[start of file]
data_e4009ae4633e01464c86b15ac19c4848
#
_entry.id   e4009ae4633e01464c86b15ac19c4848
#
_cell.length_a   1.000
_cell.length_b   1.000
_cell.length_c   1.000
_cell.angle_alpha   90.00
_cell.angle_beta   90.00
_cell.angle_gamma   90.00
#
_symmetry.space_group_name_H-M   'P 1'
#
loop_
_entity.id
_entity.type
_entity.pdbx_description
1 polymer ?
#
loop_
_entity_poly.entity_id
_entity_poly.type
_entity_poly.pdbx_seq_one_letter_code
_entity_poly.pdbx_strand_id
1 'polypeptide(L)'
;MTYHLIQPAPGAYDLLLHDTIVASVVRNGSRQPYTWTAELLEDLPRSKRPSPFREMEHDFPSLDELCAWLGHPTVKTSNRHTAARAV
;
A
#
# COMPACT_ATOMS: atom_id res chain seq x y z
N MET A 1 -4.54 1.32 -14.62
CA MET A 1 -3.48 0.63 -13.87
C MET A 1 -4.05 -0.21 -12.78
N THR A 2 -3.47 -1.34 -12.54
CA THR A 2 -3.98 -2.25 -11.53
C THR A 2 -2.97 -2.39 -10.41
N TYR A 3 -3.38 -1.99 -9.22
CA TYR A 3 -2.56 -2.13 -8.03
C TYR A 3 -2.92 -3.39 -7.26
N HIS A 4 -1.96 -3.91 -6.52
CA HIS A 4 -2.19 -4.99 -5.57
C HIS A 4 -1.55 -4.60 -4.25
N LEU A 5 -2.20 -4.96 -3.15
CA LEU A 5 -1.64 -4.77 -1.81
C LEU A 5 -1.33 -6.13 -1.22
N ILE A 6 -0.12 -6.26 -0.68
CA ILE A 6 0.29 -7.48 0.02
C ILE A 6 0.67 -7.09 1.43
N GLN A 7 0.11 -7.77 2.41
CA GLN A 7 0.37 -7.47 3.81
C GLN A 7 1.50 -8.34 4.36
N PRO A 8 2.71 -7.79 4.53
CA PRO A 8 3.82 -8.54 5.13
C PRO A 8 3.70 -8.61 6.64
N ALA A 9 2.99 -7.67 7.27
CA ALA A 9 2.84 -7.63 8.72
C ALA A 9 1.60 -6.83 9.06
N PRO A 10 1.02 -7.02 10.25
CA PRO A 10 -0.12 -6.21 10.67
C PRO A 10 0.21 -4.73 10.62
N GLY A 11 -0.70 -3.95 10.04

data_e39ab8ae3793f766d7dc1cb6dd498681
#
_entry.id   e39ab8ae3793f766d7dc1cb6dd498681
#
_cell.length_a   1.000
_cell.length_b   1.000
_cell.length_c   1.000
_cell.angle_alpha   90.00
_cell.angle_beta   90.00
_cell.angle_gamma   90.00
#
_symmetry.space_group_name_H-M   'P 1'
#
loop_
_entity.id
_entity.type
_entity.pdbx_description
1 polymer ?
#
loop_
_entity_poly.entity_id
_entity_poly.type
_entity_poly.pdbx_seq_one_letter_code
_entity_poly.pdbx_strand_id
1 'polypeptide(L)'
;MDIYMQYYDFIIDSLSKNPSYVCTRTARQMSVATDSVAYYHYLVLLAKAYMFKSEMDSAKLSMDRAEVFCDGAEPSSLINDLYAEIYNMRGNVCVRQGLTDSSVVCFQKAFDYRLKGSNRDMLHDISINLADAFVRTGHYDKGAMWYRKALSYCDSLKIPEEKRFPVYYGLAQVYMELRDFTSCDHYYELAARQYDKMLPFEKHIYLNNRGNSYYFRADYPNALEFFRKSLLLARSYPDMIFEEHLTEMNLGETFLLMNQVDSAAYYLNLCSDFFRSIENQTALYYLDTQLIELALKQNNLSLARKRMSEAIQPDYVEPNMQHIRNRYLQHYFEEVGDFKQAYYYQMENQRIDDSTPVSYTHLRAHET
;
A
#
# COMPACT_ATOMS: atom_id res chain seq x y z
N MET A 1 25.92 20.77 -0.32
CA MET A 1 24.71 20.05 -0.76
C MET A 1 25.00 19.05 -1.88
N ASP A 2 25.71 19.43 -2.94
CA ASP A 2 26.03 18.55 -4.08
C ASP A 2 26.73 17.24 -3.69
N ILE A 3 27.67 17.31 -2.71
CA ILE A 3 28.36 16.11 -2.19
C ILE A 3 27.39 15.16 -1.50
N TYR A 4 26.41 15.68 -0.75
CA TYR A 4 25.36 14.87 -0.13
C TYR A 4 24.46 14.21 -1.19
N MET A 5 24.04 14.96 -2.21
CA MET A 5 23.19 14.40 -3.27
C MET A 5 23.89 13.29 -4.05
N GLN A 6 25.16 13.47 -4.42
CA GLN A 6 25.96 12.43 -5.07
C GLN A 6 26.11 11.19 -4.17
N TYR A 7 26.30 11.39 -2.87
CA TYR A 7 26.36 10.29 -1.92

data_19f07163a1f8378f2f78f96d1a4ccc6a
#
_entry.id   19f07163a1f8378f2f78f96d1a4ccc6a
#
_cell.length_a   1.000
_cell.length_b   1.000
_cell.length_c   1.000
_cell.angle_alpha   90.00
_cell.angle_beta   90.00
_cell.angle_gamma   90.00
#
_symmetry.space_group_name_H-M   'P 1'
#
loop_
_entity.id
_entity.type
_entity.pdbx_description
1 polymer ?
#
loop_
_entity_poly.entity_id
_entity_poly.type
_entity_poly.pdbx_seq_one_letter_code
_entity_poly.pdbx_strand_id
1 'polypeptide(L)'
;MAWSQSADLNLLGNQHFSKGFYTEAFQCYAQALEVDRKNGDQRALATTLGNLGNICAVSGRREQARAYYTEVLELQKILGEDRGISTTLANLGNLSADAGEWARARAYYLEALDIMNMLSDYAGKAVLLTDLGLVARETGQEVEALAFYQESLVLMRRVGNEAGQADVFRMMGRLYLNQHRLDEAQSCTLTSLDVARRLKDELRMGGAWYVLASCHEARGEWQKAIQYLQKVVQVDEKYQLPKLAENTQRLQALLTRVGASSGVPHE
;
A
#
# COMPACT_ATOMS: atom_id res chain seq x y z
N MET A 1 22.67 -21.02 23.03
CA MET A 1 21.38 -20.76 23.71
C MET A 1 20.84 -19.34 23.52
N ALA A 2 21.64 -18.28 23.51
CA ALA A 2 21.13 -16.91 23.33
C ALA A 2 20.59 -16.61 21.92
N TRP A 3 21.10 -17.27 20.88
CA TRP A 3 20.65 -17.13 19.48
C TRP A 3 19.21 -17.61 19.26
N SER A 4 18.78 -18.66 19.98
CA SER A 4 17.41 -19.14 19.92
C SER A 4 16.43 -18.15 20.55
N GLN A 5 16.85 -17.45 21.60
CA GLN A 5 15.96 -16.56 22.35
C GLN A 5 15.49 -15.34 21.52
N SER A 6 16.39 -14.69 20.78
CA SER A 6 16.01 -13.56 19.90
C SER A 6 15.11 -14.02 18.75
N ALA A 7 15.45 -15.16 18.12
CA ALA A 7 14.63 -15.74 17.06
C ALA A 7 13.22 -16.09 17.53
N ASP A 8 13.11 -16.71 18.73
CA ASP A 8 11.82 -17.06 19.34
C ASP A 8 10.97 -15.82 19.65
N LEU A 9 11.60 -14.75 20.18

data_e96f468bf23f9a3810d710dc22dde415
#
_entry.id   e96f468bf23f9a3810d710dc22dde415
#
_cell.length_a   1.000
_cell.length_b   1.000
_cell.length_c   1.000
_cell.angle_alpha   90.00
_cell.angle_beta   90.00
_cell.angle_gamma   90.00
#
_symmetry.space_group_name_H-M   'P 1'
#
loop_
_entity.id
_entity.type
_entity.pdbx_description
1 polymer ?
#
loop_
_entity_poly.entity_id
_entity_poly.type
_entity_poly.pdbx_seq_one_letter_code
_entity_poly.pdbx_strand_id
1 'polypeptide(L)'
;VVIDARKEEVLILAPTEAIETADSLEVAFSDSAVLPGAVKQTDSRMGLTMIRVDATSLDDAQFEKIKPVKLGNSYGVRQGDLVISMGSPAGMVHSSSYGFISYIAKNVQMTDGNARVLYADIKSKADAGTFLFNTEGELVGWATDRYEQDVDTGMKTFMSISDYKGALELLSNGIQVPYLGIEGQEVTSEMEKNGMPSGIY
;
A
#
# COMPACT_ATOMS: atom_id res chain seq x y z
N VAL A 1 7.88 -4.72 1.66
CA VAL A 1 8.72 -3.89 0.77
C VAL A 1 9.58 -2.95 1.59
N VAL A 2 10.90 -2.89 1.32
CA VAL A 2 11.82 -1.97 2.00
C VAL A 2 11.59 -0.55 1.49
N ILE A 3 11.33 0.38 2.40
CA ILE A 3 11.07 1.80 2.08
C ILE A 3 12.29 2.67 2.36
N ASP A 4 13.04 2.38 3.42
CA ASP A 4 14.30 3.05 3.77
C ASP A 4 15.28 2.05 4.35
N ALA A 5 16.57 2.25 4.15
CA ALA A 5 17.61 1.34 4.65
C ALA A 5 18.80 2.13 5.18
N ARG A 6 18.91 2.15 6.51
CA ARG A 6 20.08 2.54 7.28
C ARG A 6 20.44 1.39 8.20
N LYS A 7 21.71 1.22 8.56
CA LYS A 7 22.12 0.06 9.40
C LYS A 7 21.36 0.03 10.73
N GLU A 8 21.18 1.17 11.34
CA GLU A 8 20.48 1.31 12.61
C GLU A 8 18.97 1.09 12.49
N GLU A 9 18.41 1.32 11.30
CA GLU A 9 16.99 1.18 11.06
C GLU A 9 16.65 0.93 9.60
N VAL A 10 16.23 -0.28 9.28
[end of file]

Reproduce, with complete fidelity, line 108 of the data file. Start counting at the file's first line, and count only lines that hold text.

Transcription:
CA GLN A 6 25.96 12.43 -5.07